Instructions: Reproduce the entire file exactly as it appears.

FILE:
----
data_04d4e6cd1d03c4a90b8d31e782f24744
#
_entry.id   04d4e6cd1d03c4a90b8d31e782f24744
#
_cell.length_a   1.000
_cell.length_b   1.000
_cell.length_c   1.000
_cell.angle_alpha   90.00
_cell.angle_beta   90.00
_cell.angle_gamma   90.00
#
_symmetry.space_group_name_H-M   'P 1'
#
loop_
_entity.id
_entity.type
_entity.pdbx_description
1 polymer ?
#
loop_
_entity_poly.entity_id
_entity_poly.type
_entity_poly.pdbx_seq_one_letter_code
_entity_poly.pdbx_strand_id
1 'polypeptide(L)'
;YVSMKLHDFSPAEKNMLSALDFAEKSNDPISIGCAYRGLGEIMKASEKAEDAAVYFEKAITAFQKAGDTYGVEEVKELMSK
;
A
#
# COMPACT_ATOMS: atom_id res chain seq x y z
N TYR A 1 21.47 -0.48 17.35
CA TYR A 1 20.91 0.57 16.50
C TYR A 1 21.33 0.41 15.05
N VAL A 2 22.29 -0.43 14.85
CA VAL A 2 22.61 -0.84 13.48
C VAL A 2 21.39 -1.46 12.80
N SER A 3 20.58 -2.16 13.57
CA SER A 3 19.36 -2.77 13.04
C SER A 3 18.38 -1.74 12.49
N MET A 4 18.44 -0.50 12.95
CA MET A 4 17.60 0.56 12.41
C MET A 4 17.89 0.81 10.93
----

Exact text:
data_04d4e6cd1d03c4a90b8d31e782f24744
#
_entry.id   04d4e6cd1d03c4a90b8d31e782f24744
#
_cell.length_a   1.000
_cell.length_b   1.000
_cell.length_c   1.000
_cell.angle_alpha   90.00
_cell.angle_beta   90.00
_cell.angle_gamma   90.00
#
_symmetry.space_group_name_H-M   'P 1'
#
loop_
_entity.id
_entity.type
_entity.pdbx_description
1 polymer ?
#
loop_
_entity_poly.entity_id
_entity_poly.type
_entity_poly.pdbx_seq_one_letter_code
_entity_poly.pdbx_strand_id
1 'polypeptide(L)'
;YVSMKLHDFSPAEKNMLSALDFAEKSNDPISIGCAYRGLGEIMKASEKAEDAAVYFEKAITAFQKAGDTYGVEEVKELMSK
;
A
#
# COMPACT_ATOMS: atom_id res chain seq x y z
N TYR A 1 21.47 -0.48 17.35
CA TYR A 1 20.91 0.57 16.50
C TYR A 1 21.33 0.41 15.05
N VAL A 2 22.29 -0.43 14.85
CA VAL A 2 22.61 -0.84 13.48
C VAL A 2 21.39 -1.46 12.80
N SER A 3 20.58 -2.16 13.57
CA SER A 3 19.36 -2.77 13.04
C SER A 3 18.38 -1.74 12.49
N MET A 4 18.44 -0.50 12.95
CA MET A 4 17.60 0.56 12.41
C MET A 4 17.89 0.81 10.93